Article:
Video address to the ‘Social Inclusion by Design’ Forum
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It is a pleasure to deliver the opening message today at the ‘Social Inclusion by Design’ forum.
Can I begin by acknowledging the Ngunnawal People and pay my respects to their elders, past and present.
I congratulate the Council of the Ageing for organising this forum, which will generate ideas and promote community, capacity and connectivity for senior Australians.
Senior Australians make a significant contribution to the Australian way of life. They are grandparents and parents, carers, business owners and employees. They work, they volunteer, they participate in lifelong learning, and they transfer their knowledge and skills to younger generations.
This forum presents a timely opportunity for senior Australians to have your views heard and come together with policy experts, community organisations, service delivery agents and academics to consider how public policies, communities and services can take a social inclusion approach.
Social inclusion is about creating a stronger, fairer Australia. It’s about how we see ourselves and our values as a nation reflected in the way we treat people, and it’s our vision for the kind of civil society in which we want to live.
Put simply, our social inclusion vision is for all Australians to have the capacity and opportunity to work, learn, engage and have a voice.
To achieve our vision, we need to take a new approach to developing and implementing policy. The continuing existence of severe disadvantage in our country is a clear sign that the old ways have not worked. We need new approaches that are collaborative and innovative, that ‘wrap’ services around individuals and communities.
We have been working to coordinate our policies and actions across national, state and local governments, and with the community sector. This means working together with a unity of purpose through established mechanisms such as the Council of Australian Governments, and creating new partnerships to ensure ‘joined up’ efforts and broad ranging expertise.
This is why forums such as todays make such a powerful contribution to the government’s social inclusion work. We want to hear the voices of Australia who ever they are – those at risk of exclusion and those who advocate for them – and work with community groups to ensure that vulnerable people remain connected to our community.
The recently tabled senate inquiry report into residential and community aged care in Australia highlighted the vulnerabilities of some senior Australians and we’re very mindful of this.
We want to make sure that as we enter our senior years, we are able to remain connected to and included in our communities.
Everyone needs to have a sense of belonging.
One part of this is about ensuring senior Australians have the resources to be engaged in the community.
In the budget, the government made a number of changes to the pension system to provide greater financial security to our age, carer and disability pensioners. This included a boost to the age pension – something for which I know COTA over 50s has been strongly advocating.
We also want to ensure that senior Australians have opportunities to engage with the community through work, mentoring and volunteering. So we’ve changed the level of earnings before the aged pension is reduced.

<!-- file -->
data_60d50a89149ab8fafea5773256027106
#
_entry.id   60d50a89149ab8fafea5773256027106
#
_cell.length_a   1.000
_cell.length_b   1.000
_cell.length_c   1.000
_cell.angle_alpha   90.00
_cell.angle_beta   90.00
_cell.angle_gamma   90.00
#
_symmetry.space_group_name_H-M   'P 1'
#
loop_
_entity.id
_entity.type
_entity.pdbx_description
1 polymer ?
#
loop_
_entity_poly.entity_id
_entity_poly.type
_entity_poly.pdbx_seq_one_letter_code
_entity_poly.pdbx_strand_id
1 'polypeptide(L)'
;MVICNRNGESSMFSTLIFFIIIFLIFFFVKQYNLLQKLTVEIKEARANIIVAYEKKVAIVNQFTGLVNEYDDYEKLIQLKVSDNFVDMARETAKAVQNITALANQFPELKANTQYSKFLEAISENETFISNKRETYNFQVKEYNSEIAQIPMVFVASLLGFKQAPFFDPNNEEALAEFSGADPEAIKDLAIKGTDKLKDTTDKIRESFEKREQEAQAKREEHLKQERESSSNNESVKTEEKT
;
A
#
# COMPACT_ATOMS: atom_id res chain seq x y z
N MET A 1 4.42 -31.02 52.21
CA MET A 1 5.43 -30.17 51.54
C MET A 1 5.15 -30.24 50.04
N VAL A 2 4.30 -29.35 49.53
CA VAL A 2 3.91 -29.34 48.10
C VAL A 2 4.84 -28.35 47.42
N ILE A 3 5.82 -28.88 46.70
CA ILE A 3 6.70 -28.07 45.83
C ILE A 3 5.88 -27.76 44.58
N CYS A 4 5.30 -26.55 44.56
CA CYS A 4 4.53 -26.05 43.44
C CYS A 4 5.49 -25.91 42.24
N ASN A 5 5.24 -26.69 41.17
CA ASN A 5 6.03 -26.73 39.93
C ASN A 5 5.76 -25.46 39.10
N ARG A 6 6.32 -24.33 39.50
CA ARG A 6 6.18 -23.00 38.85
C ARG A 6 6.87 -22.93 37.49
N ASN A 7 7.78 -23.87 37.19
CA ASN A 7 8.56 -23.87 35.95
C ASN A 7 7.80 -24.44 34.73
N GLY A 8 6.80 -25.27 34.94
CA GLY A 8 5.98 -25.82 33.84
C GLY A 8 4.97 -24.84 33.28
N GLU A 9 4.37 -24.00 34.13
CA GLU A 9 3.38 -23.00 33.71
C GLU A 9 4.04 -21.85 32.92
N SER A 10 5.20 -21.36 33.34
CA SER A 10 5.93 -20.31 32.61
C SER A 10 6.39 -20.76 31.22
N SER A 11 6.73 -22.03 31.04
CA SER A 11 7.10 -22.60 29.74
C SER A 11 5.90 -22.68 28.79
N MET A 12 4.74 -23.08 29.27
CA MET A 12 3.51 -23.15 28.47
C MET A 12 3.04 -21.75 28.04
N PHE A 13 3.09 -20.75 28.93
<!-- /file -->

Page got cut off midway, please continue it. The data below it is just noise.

And for those looking to pass on your valuable skills to the next generation, we are also developing a national Golden Guru program, which will provide opportunities for mature age mentors who are retired, semi-retired or not working full time to support a range of business and community needs.
This was an idea that was championed by Ernie Peralta, a senior Australian himself, as part of Australia’s 2020 Summit.
The national Golden Gurus program will encourage mature age mentors to support small business owners who are just starting out – transitioning from the New Enterprise Incentive Scheme toward independence.
There are many programs like the Golden Gurus that provide senior Australians with opportunities to share their skills, meet new people, develop social support networks and make a difference in the lives of others.
The Golden Gurus idea, presented by Mr Peralta, has become a national program – testament to the fact that the idea of one person can become part of the nation’s future.
I hope that this inspires you to make the most of the ‘Social Inclusion by Design’ forum.
I am looking forward to hearing your ideas, especially in terms of defining what you feel are essential features for inclusive communities.
I’m excited that you are considering the broadest concept of design – design of services; design of neighbourhoods; design of policies and programs.
My challenge to you is to help us to prioritise what needs to be done to create inclusive communities – in the short, medium and long term.
You know we can’t do it all. The economic environment is one limitation, but more importantly, I’m sure you appreciate that this is a new overarching policy agenda that requires changes in how governments work.
Remember too, that social inclusion also requires senior Australians to do things differently – to think cross-sectorally, to be inclusive in your own organisational practices; to strengthen your co-ordinated voices; to work through and endorse priorities across your sector; to foster innovation and to be prepared to let go of practices that are no longer relevant or appropriate.
Social inclusion is about moving to a third space, where we are enabled to work in a different and collaborative way.
I hope that you find today’s forum a rich and rewarding experience. And thank you once again for the opportunity to be a part of your forum this morning.